Male fertility is highly dependent on semen and sperm quality. And quality of a man’s semen has been shown to be dependent on several factors. Let us look at these factors.
The quality of semen deteriorates with age as sperms accumulate genetic errors over time. Dr. Cral Herbert explains how these errors occur:
“Since sperm production is so high, a man has to keep copying his DNA over and over again to make sperm. All this DNA copying leads to small mistakes, called mutations. If you remember that at its most basic level, DNA is a series of letters that make up recipes called genes. If the recipe is copied millions of times a day, mistakes inevitably happen.”
Excess weight is found to be associated with abnormal semen quality and male factor infertility by South African researchers. Obesity affects directly or indirectly male infertility by “inducing sleep apnea, alterations in hormonal profiles (reduced inhibin B and androgen levels accompanied by elevated estrogen levels) and increased scrotal temperatures, ultimately manifesting as impaired semen parameters (decreased total sperm count, concentration and motility; increased DNA fragmentation index).” Whether this negative effect on fertility is reversible by weight loss is not known.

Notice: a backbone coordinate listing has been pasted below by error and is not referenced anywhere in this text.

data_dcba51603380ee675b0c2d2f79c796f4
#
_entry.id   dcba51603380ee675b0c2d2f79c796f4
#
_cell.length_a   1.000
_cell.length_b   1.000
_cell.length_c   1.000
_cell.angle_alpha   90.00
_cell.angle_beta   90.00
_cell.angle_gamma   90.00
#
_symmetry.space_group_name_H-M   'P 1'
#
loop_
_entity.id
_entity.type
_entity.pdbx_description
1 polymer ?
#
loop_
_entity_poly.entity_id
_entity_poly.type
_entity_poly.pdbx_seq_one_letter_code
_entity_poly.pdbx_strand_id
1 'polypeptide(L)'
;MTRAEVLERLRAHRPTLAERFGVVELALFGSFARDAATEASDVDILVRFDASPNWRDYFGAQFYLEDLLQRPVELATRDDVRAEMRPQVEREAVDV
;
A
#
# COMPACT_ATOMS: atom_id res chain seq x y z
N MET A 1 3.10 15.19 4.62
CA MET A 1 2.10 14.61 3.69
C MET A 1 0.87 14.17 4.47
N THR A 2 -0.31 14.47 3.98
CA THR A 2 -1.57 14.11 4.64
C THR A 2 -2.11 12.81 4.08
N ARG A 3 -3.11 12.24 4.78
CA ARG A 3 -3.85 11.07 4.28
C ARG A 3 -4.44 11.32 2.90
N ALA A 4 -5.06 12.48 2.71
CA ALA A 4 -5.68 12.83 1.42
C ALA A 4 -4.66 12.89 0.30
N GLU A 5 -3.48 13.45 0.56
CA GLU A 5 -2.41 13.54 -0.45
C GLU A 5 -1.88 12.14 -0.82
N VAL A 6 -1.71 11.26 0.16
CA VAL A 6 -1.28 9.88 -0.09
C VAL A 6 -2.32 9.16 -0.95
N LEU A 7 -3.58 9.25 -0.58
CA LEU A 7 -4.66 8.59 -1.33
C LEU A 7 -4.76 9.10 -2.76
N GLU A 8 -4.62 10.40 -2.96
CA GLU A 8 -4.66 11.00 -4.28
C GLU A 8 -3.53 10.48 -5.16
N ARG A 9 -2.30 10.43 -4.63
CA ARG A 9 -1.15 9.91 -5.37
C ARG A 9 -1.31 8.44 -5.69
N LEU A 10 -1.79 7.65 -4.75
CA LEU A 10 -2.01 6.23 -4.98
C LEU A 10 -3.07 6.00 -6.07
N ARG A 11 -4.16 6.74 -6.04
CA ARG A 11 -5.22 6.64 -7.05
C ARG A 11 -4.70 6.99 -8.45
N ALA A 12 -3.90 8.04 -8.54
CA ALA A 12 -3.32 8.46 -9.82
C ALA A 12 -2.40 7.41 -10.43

Diabetes is another condition linked to infertility. British researchers found that men with diabetes have more DNA damage in their sperms than non-diabetics.
Their results showed that:
- Semen volume was lower in diabetic men compared with non-diabetic men (2.6 and 3.3 ml respectively).
- But sperm concentration was not significantly different between the two groups.
- Total sperm output, form, structure and “motility” (ability to move) were also largely the same in the diabetic and non-diabetic men.
- The nuclear DNA in diabetic men’s sperm cells was more fragmented than that of the non-diabetic men (52 per cent versus 32 per cent).
- There were more deletions in the mitochondrial DNA of diabetic men’s sperm cells than those of the non-diabetic men.
- The mitochondrial DNA deletions in the diabetic men’s sperm cells ranged from 3 to 6 and averaged 4, while for the non-diabetic men it ranged from 1 to 4 and averaged 3.
Lifestyle factors, too, may play a role in semen quality, and lifestyle changes may help improve semen quality and thus fertility, according to a study by Italian researchers. The study looked at 52 male patients suffering a condition called high-grade varicocele without hypertrophy. Varicocele is characterized by swelling or lump that surrounds the testicle, usually the left. It is also associated with abnormal semen characteristics and decreased fertility. Semen quality as measured by spermiograms showed that smokers and alcohol drinkers have lower sperm counts and lower sperm motility and vitality compared to non-smokers and non-drinkers.
However, changes in lifestyle significantly improved sperm qualityby as much as 76%.
The lifestyle changes implemented included:
- Quitting smoking or at least reduction of the number of cigarettes smoked per day
- Reduction in alcohol consumption
- Reduction in alcohol intake
- Improved nutrition by increases daily consumption of fruits and vegetables